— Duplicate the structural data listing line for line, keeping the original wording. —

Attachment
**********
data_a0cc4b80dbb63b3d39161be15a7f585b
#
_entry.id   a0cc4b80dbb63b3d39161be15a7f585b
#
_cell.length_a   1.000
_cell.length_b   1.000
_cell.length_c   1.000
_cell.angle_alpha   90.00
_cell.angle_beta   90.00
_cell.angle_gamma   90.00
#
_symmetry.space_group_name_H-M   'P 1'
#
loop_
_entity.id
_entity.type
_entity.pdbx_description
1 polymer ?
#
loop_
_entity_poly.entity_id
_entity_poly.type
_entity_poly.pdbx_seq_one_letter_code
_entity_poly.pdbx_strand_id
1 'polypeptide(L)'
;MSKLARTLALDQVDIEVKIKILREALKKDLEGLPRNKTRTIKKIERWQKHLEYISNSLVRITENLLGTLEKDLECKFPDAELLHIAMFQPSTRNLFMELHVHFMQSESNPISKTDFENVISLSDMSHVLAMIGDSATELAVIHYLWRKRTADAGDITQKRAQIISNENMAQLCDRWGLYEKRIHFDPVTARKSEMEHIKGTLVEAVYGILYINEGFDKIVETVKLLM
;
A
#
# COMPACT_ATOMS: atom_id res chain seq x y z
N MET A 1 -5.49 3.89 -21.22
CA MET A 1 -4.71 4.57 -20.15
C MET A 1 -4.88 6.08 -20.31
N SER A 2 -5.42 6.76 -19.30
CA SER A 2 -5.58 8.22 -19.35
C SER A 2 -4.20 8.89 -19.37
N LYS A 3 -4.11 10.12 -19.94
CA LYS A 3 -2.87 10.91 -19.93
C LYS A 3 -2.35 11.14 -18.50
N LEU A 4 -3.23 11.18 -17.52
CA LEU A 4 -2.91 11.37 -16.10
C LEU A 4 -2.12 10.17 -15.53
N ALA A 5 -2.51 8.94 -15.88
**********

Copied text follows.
data_a0cc4b80dbb63b3d39161be15a7f585b
#
_entry.id   a0cc4b80dbb63b3d39161be15a7f585b
#
_cell.length_a   1.000
_cell.length_b   1.000
_cell.length_c   1.000
_cell.angle_alpha   90.00
_cell.angle_beta   90.00
_cell.angle_gamma   90.00
#
_symmetry.space_group_name_H-M   'P 1'
#
loop_
_entity.id
_entity.type
_entity.pdbx_description
1 polymer ?
#
loop_
_entity_poly.entity_id
_entity_poly.type
_entity_poly.pdbx_seq_one_letter_code
_entity_poly.pdbx_strand_id
1 'polypeptide(L)'
;MSKLARTLALDQVDIEVKIKILREALKKDLEGLPRNKTRTIKKIERWQKHLEYISNSLVRITENLLGTLEKDLECKFPDAELLHIAMFQPSTRNLFMELHVHFMQSESNPISKTDFENVISLSDMSHVLAMIGDSATELAVIHYLWRKRTADAGDITQKRAQIISNENMAQLCDRWGLYEKRIHFDPVTARKSEMEHIKGTLVEAVYGILYINEGFDKIVETVKLLM
;
A
#
# COMPACT_ATOMS: atom_id res chain seq x y z
N MET A 1 -5.49 3.89 -21.22
CA MET A 1 -4.71 4.57 -20.15
C MET A 1 -4.88 6.08 -20.31
N SER A 2 -5.42 6.76 -19.30
CA SER A 2 -5.58 8.22 -19.35
C SER A 2 -4.20 8.89 -19.37
N LYS A 3 -4.11 10.12 -19.94
CA LYS A 3 -2.87 10.91 -19.93
C LYS A 3 -2.35 11.14 -18.50
N LEU A 4 -3.23 11.18 -17.52
CA LEU A 4 -2.91 11.37 -16.10
C LEU A 4 -2.12 10.17 -15.53
N ALA A 5 -2.51 8.94 -15.88